You can’t fit a square peg into a round hole, goes the old saying.

Sometimes I think that’s exactly what we are trying to do. Many of us look at charity work to somehow make us progress and grow membership, but it’s not clear that this is how charity works. Charity is admirable, to be sure, and we should all practice it, but does it help us gain members? Many will quote the Shriners and their children’s hospitals, or other fraternal groups which do acts similarly inspiring, but if you delve into the numbers in all fraternities, you will see that all groups are losing members.

Why is this? A mix of reasons, of course, but neither the rise in membership nor the decline are influenced much by charity work, unless it is, wait for it, of a directed poignancy. Why is this? Several reasons, of course, but this may be easiest borne out by looking at our history, or, in fact, almost all fraternal histories. Our order was at its biggest when it had its most direct relevance upon its own members. The problem with most modern groups, not just our fraternity, but almost all groups, is that they fail to retain relevancy. Over time, many lodges have, essentially, become groups of one socio-economic level. The lodges that retain relevance have a clear amount of influence on their members lives and are capable of growth. Lodges that fail have lost any relevance to their own members. If you the reader have never been to a failing lodge, I implore you to visit one and see for yourself. Lodges that are failing, are skeletal, full of artifacts, perhaps, but lacking in any trend in modernity. In fact, often failing lodges are a window on our past; they show photos of eras long gone and tell of groupings much larger than their composition today. Successful lodges, such as Davis, Yerba Buena, and others are practicing events modeled around today’s world. The Davis Lodge, for example, does community and charitable work based upon today, such as environmental cleaning of roadways and helping foster children who have “aged out” of the foster care system. Yerba Buena Odd Fellows Lodge, along with several other Bay Area Odd Fellows Lodges, such as Alameda and Berkeley sponsored appearances in the largest parades in the Bay Area, including, to the horror of some regressive members, the Gay Pride Parade, never mind the fact that hundreds of veterans traditionally march in the Gay Pride Parade. Many successful lodges have experienced at least a leveling of their membership by practicing diversity, not charity directly, of course, but practice of a charitable spirit.

We see that we can sustain growth by having some influence with our members. If a member among us is tired, hungry, homeless, depressed, we should feel compelled to help in some way. If we do not, how are we practicing our own mandates? Almost out of a work by Dickens, we can’t house all the homeless, feed all the hungry, lighten the load of all those depressed but those among us who are in need, physically or spiritually, should be the recipient of something relevant from our own lodge. Isn’t it tiresome to hear that another failing lodge closed without even a sign of relevance? To grow, requirement one should be to assist one’s own members in their times of need. Show a sign that we care. To me, lodges close, because first, they have made the conscious decision to fail to care. Lastly, some members look at their lodges as a profit center. This was never the point of the Odd Fellows. We must maintain our lodges, but we are also compelled by no less than the IRS code to assist our members. We are all brothers and sisters, theoretically, at least that is the pronouncement we make at every occasion.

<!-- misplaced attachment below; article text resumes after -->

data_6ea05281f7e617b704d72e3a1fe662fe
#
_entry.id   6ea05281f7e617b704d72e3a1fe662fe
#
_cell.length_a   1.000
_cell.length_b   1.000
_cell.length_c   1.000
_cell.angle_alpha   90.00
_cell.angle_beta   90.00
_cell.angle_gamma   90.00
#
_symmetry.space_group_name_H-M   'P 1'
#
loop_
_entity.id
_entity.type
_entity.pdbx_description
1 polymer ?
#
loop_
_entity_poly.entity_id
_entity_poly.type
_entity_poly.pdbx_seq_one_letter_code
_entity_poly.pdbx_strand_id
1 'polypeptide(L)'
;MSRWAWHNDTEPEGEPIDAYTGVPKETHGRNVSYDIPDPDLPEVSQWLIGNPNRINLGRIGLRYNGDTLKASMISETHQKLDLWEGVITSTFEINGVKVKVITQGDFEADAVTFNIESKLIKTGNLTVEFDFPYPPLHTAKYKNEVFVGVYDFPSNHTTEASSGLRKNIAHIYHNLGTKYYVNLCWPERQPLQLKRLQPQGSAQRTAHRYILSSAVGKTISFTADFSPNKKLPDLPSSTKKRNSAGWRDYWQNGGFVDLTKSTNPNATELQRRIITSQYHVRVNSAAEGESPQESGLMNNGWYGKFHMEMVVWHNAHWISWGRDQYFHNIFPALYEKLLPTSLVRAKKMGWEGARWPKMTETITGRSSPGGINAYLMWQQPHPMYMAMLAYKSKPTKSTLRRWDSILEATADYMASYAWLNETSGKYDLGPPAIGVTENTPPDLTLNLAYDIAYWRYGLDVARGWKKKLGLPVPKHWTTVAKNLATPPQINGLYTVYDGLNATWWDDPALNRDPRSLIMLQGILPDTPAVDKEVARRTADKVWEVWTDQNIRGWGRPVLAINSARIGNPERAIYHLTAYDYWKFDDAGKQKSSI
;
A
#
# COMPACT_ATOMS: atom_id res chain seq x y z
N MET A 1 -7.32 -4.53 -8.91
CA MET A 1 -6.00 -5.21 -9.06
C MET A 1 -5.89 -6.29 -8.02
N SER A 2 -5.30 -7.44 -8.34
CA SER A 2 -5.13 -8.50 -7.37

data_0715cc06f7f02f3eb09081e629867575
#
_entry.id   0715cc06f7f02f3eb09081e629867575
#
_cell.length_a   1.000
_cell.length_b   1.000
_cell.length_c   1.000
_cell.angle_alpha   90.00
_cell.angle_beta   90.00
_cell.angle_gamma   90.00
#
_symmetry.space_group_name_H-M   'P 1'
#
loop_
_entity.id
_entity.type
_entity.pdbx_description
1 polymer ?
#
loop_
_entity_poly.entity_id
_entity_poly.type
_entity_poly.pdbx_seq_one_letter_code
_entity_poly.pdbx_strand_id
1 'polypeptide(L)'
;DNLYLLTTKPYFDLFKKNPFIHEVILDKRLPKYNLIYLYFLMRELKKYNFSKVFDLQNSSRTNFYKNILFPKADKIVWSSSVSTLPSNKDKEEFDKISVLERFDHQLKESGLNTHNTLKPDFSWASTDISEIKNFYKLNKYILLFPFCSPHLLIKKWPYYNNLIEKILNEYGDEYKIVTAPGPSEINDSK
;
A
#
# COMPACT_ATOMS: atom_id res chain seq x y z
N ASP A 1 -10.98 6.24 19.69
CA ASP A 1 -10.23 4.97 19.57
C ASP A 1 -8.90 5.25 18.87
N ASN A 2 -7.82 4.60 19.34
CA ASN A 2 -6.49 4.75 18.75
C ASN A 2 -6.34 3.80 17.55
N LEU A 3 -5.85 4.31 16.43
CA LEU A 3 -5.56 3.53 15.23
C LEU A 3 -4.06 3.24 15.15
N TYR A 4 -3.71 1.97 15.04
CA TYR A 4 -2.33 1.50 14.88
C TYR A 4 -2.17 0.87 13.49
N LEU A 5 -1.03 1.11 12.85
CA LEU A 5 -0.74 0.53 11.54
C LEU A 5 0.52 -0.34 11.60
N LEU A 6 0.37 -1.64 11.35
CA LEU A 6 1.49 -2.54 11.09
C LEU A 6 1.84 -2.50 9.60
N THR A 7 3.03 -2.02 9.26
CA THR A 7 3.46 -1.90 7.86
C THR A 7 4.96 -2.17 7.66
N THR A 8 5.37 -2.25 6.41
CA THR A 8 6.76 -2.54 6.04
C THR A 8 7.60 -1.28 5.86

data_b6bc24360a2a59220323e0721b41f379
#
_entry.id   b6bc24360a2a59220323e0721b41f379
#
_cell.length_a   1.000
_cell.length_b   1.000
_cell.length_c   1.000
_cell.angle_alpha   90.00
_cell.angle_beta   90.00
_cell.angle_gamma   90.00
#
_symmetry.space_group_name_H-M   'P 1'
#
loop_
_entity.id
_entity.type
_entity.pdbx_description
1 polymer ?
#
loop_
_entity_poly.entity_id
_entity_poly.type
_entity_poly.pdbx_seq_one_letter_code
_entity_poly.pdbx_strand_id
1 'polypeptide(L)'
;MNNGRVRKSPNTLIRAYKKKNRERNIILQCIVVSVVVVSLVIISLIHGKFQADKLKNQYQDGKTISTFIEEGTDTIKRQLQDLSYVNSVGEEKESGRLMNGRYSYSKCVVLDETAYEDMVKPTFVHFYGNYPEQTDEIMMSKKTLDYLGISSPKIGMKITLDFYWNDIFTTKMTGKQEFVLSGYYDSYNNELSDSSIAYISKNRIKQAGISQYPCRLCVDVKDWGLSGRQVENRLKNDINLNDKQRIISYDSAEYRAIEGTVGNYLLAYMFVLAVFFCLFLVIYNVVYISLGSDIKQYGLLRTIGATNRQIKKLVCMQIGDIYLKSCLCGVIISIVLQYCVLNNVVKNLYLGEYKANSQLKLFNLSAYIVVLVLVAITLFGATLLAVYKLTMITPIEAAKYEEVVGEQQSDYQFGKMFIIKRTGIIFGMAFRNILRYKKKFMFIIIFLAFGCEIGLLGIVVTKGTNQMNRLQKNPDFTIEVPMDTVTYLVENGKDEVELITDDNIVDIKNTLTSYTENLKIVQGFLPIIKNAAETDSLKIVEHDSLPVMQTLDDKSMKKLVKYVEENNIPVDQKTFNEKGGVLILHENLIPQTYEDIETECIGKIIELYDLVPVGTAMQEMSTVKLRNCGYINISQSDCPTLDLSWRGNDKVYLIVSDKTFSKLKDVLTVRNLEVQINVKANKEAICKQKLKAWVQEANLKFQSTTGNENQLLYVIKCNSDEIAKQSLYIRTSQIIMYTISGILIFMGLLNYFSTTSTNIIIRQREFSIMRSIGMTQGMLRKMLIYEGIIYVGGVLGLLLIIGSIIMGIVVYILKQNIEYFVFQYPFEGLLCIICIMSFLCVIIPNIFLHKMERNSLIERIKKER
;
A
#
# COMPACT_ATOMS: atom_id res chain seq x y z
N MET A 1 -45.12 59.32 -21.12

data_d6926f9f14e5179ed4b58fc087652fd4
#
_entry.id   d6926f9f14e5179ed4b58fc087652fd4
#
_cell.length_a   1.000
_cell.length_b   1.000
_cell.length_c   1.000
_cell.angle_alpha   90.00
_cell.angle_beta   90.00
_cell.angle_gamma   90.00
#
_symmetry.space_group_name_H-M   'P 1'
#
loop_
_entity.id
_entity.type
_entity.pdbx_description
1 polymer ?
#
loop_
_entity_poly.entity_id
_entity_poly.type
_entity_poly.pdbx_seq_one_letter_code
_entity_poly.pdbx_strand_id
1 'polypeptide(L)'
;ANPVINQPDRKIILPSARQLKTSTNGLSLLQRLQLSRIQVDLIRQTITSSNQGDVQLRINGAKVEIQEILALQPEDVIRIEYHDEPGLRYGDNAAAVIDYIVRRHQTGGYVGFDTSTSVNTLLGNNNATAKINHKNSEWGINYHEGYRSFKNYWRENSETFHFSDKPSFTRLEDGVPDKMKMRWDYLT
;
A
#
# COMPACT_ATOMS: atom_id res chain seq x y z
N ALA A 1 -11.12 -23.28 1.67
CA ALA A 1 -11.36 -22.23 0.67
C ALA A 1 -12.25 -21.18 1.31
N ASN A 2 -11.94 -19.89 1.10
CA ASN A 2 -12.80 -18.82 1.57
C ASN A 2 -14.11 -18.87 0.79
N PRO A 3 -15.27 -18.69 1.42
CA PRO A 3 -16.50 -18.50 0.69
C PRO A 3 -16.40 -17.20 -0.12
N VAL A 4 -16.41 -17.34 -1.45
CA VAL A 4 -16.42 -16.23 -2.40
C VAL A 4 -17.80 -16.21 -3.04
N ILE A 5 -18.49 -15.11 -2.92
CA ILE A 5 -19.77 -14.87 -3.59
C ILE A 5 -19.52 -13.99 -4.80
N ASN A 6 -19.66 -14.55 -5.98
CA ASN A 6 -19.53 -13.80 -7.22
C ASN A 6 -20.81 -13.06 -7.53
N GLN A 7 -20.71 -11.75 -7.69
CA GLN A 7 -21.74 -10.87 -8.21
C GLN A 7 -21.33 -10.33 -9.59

Do any of us go home hungry, or lonely, or embittered? Then we have failed at a basic lodge level. This is not just a gesture to be extended at Christmas time, but every day within every year. Either we practice what we preach or what we preach is a lie. Membership growth is fostered by an exhibition of the human heart, nothing less. Lodges fail, and we all fail, when we fail to care about our own members. I remember when I was still new in the order and riding with another member to visit a distant lodge passing a member who had broken down in her car. We didn’t stop and help her and that has haunted me to this very day. I have no recollection why we didn’t stop, but if we fail to help a member in their moment of need, what does that say about all of us and our precepts? We are all mortal, and particularly those who profess deep religious beliefs are truly fooling themselves if they are looking for a spot in heaven while denying a crust of bread to someone we encounter on this earth.

In F., L., & T., Rick Boyles

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